In this article, the author addresses the ongoing research being conducted by the Indiana Department of Transportation (IDOT) to determine the efficacy of two newer porous asphalt surfaces, often known as permeable European mix (PEM), : stone-matrix asphalt (SMA) and porous friction course (PFC). A section of conventional Superpave hot-mix asphalt (HMA) is also scheduled to evaluated alongside for comparison purposes. The field tests are designed to measure performance in terms of tire/pavement noise generation, pavement distress, and surface texture. The two non-conventional PEMs were composed of between 80 and 90 percent steel slag, 10 percent sand or stone sand, and 10 percent mineral filler (for the stone-matrix asphalt). The hot mix asphalt (HMA) that was tested alongside the European mix was a 50 percent steel slag with 50 percent coarse dolomite. The SMA was designed to have about four percent air void with the PFC having between 18 and 22 percent void, and both used a MTD construction method. The National Center for Asphalt Technology (NCAT) has conducted the field measurements using the close-proximity method (CPX) trailer to gather sound data from vehicles running over the different surfaces. Tests found both of the PEMs to reduce sound in comparison to standard HMA, with the PFC producing even less than the SMA. Although research is still being conducted to determine the durability of PFC, the sound abatement benefits are economical with regard to more traditional methods.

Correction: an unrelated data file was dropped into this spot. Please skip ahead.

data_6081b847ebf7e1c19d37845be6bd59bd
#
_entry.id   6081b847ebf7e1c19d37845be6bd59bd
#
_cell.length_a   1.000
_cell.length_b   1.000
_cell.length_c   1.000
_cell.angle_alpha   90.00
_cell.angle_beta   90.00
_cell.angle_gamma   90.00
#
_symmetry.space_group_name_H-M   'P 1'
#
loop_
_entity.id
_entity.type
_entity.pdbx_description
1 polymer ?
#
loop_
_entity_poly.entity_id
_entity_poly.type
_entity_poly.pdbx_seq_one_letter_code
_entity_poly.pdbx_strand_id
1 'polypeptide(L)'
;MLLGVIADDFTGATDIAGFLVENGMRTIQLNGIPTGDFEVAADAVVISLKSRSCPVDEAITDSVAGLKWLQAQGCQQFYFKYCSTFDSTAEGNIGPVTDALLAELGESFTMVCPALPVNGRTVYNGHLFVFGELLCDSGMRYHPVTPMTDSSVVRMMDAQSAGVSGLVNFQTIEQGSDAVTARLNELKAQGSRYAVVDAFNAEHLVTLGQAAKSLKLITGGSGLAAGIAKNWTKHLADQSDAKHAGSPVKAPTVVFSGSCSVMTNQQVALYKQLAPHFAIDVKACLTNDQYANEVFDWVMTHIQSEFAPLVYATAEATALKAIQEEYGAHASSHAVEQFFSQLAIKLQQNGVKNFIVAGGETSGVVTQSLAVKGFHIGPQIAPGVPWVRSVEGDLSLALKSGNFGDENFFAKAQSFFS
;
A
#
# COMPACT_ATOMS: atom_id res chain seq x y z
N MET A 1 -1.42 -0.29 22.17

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  • Corporate Authors:

    Scranton Gillette Communications

    380 E Northwest Highway, Suite 200
    Des Planes, IL  United States  60016-2282
  • Authors:
    • McDaniel, R S
  • Publication Date: 2005-9


  • English

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Filing Info

  • Accession Number: 01006929
  • Record Type: Publication
  • Source Agency: UC Berkeley Transportation Library
  • Files: BTRIS, TRIS
  • Created Date: Nov 8 2005 7:32AM